NBN Co has finally confirmed that congestion on its network will “fluctuate” - or increase - when it removes a temporary price offer at the end of this month.
The admission, to be published in an NBN blog post later today, confirms that a situation first revealed by iTnews back in April this year will indeed become a reality.
In March this year, NBN Co claimed that users experienced on average just 12 minutes a week of slow internet on its network, down from a high of “almost five hours” a year ago.
However, that number has slowly risen since, and is now at a shade over one hour, based on the most recent set of numbers NBN Co has published (albeit that these are over a month old).
NBN Co will today say that "while there were record low levels of bandwidth congestion experienced on the network earlier this year, we do expect these levels to fluctuate as our promotional discount ends (31 October) and as we help service providers adopt our new wholesale discount bundles.”
This confirms that the improvement in congestion levels was largely the result of the temporary pricing unveiled by NBN Co at the end of last year.
Under the temporary price deal, known as Focus on 50, retail service providers received a cheap deal on the cost of a service (effectively a 50Mbps service at a 25Mbps price) and 50 percent extra connectivity virtual circuit (CVC) bandwidth for free, based on the amount they purchased.
Though this 50 percent CVC boost was ostensibly just for the upgraded 50Mbps users, in reality RSPs couldn’t limit it to just these customers.
Due to the way the NBN works - where all traffic exchanged between the RSP and NBN Co runs over a single CVC interconnect at each point of interconnect (PoI) - the bonus benefited all of an RSP’s customers, not simply those who bought the new 50Mbps plan.
As iTnews reported in April, when Focus on 50 is axed, a lot of users that received the shared benefit of that CVC boost will immediately lose it - unless their RSP pays the difference to NBN Co.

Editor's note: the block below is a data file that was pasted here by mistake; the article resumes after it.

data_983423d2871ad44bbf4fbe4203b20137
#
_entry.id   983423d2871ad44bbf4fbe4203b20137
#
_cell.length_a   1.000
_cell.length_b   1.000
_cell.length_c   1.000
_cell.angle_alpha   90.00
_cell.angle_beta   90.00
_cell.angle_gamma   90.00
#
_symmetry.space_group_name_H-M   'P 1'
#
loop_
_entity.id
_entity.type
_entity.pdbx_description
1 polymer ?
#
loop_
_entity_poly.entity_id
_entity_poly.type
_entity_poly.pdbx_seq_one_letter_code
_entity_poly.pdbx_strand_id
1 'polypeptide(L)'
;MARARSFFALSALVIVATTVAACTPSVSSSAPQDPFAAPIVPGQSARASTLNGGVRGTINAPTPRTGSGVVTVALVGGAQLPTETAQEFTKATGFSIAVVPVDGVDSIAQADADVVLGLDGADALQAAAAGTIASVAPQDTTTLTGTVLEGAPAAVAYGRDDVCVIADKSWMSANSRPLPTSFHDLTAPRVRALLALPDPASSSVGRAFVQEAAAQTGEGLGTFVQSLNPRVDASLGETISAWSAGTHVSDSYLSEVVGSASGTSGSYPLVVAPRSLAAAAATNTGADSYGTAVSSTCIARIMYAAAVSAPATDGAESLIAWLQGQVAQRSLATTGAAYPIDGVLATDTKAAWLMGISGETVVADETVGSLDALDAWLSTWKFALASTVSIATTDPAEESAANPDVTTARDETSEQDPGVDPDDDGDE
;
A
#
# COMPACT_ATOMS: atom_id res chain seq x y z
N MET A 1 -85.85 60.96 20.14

That would likely be a substantial cost for RSPs on an already low-margin product.
Before the CVC boost, RSPs had a spotty record when it came to provisioning CVC, leading to performance issues for end users, which NBN Co now admits are likely to resurface.
When Focus on 50 finishes, RSPs must choose to migrate all users to a permanent price construct (which has a minimum performance guarantee courtesy of bundled CVC per user) or keep them in the classic price construct (where performance is based on how much CVC per user per month is bought).
There is nothing stopping RSPs having customers on both old and new price constructs, but they would need to run the traffic over two separate CVC interconnects, substantially raising their costs.
NBN Co indicated it is expecting a last-minute rush from RSPs onto the permanent price construct.
“Our team has built bulk migration tools to help internet providers shift large volumes of customers to the new bundle discounts,” the company said.
“A dedicated team will be on standby to provide support should internet providers need it.
“We will also continue to monitor congestion levels and work with internet providers on how they can help improve the experience for Australians during the busy period (7pm to 11pm).”
However, NBN Co continued to offer little sympathy for RSPs - or customers, such as the sizable 12Mbps base - that are likely to now be saddled with congested services once more.
“NBN Co doesn’t set retail prices or products - this means it is up to internet providers to pick the most suitable pricing option and provision the amount of bandwidth they deem suitable for their customers,” NBN Co said.
“We know that both our standard and bundle products can deliver a great customer experience for Australians if internet providers purchase enough bandwidth on the NBN access network.”